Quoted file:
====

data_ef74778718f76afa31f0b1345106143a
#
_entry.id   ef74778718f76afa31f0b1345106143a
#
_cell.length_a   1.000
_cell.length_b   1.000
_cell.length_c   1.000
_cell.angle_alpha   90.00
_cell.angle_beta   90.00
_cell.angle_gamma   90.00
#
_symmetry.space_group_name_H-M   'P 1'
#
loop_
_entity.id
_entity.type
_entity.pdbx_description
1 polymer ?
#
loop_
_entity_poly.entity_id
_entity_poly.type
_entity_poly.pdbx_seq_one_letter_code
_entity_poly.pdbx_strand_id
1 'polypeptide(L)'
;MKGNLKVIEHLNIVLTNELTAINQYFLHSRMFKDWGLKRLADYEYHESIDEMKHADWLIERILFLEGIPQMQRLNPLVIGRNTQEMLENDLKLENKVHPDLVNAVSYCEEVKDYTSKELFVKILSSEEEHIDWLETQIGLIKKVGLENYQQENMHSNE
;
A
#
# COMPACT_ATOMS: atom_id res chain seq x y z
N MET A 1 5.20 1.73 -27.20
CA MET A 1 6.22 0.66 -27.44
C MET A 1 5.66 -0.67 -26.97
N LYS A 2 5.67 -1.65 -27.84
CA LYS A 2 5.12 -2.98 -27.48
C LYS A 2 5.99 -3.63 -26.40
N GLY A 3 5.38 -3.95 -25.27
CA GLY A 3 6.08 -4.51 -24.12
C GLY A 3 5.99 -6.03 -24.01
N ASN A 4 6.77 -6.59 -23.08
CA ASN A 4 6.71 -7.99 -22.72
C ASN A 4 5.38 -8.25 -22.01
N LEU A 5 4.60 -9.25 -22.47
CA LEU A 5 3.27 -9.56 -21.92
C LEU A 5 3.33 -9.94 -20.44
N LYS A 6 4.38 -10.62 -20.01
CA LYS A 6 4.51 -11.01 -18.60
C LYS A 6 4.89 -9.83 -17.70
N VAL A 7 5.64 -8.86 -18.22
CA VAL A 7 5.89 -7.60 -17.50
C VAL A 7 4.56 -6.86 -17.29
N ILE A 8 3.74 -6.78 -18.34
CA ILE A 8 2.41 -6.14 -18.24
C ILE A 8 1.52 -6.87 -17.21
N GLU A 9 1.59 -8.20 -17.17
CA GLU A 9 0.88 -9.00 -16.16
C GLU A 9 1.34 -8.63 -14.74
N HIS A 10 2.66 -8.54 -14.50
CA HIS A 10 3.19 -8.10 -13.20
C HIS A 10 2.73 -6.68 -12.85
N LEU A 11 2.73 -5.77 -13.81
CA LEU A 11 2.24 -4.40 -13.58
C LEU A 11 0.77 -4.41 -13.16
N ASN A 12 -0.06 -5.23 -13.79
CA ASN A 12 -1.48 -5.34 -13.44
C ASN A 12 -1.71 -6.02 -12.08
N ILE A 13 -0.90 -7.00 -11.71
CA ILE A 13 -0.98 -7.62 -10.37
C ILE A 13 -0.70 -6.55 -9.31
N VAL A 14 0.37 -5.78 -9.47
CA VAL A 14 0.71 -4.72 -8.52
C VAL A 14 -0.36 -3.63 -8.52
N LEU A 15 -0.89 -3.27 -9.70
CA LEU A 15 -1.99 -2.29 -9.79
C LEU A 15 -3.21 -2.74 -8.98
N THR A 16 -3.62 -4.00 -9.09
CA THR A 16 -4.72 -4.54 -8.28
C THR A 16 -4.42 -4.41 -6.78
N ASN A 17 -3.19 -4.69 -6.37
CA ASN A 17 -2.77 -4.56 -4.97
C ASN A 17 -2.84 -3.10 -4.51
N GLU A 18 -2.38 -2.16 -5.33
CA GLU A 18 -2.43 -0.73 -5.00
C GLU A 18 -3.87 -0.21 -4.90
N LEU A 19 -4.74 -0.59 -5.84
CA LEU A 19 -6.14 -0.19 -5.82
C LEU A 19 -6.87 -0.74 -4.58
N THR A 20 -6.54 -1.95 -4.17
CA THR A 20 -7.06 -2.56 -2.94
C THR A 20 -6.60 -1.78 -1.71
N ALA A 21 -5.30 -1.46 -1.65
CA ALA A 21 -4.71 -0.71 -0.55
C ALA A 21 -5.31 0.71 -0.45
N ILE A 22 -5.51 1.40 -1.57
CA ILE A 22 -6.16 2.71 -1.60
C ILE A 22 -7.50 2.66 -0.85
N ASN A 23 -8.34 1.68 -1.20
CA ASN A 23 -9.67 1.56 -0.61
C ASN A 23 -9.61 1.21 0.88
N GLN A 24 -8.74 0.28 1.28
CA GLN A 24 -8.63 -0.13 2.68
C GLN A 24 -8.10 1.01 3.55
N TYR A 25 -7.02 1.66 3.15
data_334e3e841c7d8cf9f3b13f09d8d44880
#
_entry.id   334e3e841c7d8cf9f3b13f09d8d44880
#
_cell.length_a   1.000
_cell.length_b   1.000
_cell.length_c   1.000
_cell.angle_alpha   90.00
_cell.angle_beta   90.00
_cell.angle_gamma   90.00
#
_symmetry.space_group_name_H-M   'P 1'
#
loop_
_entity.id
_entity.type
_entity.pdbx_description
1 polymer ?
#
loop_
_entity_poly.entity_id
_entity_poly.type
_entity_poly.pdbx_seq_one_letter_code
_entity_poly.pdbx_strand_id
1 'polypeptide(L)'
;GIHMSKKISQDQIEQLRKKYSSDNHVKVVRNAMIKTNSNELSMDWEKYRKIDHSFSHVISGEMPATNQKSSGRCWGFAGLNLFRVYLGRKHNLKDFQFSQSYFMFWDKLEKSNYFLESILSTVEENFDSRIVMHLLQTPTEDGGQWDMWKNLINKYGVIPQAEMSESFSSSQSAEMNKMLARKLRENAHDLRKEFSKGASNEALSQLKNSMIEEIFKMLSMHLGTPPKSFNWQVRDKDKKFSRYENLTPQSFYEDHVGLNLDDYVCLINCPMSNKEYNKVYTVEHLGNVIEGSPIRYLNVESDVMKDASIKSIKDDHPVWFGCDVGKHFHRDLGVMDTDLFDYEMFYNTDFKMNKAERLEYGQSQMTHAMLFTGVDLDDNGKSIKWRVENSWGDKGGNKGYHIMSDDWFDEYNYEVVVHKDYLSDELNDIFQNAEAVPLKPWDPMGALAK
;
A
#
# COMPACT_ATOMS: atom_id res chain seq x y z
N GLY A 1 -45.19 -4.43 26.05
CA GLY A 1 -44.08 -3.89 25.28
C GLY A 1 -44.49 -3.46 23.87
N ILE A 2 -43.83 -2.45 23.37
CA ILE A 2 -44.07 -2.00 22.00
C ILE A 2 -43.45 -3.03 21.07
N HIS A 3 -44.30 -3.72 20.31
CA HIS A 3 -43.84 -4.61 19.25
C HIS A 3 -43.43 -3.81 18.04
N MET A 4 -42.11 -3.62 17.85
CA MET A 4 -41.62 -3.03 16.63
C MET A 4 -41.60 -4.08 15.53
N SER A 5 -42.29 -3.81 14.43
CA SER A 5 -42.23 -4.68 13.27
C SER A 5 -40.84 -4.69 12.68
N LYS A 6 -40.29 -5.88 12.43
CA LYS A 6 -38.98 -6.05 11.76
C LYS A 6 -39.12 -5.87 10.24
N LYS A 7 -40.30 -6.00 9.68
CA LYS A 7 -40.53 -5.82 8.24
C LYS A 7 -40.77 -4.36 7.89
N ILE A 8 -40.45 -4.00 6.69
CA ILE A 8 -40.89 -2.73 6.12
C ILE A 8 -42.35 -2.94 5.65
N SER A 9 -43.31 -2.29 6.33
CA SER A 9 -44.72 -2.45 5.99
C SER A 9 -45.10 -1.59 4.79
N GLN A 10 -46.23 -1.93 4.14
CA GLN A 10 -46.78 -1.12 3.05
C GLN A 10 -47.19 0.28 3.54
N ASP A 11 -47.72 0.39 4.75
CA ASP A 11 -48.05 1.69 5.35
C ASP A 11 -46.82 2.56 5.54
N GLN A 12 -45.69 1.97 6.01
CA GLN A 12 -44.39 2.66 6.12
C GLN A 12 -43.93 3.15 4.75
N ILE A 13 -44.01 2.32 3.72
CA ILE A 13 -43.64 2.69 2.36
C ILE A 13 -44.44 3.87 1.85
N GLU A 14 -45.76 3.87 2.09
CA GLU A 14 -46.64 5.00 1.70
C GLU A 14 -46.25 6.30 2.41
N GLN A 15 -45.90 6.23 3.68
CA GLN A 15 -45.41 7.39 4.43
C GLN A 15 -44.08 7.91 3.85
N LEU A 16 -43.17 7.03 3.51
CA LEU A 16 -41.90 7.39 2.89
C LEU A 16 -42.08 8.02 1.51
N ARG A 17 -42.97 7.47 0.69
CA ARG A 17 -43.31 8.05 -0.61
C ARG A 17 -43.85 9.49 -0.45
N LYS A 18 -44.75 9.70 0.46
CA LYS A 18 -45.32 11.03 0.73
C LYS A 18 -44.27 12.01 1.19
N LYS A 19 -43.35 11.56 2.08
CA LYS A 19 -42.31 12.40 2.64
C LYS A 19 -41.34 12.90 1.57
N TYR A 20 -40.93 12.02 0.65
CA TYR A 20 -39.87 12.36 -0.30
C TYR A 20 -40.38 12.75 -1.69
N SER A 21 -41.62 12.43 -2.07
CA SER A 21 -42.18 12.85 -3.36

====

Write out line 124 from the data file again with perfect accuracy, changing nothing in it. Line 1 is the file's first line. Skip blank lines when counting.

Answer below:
_entity_poly.entity_id